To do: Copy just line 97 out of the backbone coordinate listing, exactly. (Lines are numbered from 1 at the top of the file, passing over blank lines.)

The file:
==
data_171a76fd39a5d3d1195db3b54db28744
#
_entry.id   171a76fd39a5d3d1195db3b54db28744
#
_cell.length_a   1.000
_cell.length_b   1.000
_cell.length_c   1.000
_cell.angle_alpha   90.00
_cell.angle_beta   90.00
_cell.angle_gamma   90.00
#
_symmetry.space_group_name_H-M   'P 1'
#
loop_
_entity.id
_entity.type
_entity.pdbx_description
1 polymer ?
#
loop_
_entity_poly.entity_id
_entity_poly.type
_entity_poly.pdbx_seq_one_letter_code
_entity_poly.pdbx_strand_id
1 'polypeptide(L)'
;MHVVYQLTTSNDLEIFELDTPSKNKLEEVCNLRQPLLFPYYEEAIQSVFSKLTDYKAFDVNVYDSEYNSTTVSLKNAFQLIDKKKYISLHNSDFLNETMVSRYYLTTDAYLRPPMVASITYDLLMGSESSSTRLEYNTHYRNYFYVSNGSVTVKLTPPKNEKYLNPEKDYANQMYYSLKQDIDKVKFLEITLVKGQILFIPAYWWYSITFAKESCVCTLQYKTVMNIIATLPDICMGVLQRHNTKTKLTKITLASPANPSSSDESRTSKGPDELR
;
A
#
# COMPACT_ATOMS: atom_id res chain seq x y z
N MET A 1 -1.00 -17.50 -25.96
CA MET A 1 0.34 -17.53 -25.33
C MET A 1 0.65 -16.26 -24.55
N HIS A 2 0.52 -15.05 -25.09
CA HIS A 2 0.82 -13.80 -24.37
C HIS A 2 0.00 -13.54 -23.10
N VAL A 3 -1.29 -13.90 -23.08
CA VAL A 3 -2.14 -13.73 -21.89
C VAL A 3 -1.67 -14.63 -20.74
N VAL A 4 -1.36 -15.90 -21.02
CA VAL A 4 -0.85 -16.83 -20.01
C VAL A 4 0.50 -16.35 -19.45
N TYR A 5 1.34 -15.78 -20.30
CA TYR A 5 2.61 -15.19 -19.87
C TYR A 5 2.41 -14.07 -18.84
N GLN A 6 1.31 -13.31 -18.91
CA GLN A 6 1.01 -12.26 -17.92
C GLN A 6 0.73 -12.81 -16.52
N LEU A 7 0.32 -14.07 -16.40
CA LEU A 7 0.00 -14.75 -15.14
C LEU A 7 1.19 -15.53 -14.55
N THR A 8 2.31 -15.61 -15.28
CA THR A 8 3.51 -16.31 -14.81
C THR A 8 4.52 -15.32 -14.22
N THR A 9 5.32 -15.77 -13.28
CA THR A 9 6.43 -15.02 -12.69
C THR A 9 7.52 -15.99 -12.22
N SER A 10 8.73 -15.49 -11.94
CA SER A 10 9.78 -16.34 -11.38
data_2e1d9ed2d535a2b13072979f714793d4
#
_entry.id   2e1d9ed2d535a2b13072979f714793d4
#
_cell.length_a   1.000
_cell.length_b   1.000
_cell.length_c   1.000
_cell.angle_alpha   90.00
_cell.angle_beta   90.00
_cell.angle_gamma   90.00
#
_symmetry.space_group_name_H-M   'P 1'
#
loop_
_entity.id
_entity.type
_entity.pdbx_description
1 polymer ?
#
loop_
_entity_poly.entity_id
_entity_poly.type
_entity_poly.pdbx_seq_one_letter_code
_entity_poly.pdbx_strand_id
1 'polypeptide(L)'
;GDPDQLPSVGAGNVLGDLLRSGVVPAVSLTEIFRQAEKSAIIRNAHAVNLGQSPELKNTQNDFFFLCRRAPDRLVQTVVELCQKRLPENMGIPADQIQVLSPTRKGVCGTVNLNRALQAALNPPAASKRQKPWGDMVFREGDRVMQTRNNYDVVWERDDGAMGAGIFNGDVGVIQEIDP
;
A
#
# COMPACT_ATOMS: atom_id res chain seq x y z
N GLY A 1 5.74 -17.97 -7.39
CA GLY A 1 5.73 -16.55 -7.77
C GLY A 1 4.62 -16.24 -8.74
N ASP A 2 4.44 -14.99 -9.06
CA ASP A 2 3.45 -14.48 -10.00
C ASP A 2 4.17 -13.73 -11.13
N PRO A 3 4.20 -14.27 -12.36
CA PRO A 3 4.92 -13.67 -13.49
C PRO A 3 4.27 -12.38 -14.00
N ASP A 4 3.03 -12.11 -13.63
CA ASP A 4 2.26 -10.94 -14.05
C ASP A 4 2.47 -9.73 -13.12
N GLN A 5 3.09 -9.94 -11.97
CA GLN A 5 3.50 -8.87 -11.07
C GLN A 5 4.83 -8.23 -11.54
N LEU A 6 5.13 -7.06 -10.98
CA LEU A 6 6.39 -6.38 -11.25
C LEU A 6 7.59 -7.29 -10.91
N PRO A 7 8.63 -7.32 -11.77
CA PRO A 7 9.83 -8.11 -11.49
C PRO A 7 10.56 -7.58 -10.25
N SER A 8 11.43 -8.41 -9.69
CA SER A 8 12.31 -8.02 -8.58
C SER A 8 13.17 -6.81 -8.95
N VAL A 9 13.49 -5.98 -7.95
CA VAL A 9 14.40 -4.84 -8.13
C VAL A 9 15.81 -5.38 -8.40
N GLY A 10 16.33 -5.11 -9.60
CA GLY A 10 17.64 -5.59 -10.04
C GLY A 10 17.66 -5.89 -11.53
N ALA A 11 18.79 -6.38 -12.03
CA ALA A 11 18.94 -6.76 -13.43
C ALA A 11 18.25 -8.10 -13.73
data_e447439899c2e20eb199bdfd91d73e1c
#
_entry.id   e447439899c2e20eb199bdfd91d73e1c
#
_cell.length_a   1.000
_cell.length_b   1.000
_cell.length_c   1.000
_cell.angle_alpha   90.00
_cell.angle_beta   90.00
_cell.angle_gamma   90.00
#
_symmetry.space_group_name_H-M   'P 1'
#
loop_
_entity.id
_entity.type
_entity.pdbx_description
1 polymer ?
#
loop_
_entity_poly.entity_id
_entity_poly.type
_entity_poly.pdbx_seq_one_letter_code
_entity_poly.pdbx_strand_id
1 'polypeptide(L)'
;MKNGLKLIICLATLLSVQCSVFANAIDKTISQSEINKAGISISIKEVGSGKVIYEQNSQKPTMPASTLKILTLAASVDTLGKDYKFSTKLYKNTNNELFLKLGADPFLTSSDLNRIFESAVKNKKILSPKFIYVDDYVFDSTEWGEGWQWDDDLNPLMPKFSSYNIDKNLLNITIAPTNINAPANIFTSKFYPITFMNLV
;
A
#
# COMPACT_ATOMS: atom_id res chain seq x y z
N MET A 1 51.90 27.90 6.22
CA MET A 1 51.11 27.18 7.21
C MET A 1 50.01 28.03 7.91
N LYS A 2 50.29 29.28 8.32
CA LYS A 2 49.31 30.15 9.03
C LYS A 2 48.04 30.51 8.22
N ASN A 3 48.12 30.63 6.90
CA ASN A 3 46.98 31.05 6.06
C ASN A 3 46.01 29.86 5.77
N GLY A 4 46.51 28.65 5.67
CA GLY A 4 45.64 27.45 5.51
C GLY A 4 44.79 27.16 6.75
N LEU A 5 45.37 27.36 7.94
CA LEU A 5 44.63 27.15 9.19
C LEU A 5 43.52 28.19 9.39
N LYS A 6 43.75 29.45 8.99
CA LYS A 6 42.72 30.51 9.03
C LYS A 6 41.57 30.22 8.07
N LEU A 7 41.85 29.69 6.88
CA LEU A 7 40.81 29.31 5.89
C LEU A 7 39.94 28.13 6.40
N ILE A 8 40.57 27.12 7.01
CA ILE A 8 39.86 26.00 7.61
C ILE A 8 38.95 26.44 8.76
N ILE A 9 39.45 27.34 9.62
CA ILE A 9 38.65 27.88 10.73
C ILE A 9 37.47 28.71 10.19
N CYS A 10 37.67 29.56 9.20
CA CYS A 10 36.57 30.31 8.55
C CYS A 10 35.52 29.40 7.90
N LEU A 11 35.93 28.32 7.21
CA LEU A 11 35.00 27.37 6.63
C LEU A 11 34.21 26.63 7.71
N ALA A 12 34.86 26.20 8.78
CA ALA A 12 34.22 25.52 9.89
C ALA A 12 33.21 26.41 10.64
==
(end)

CA PRO A 3 4.92 -13.67 -13.49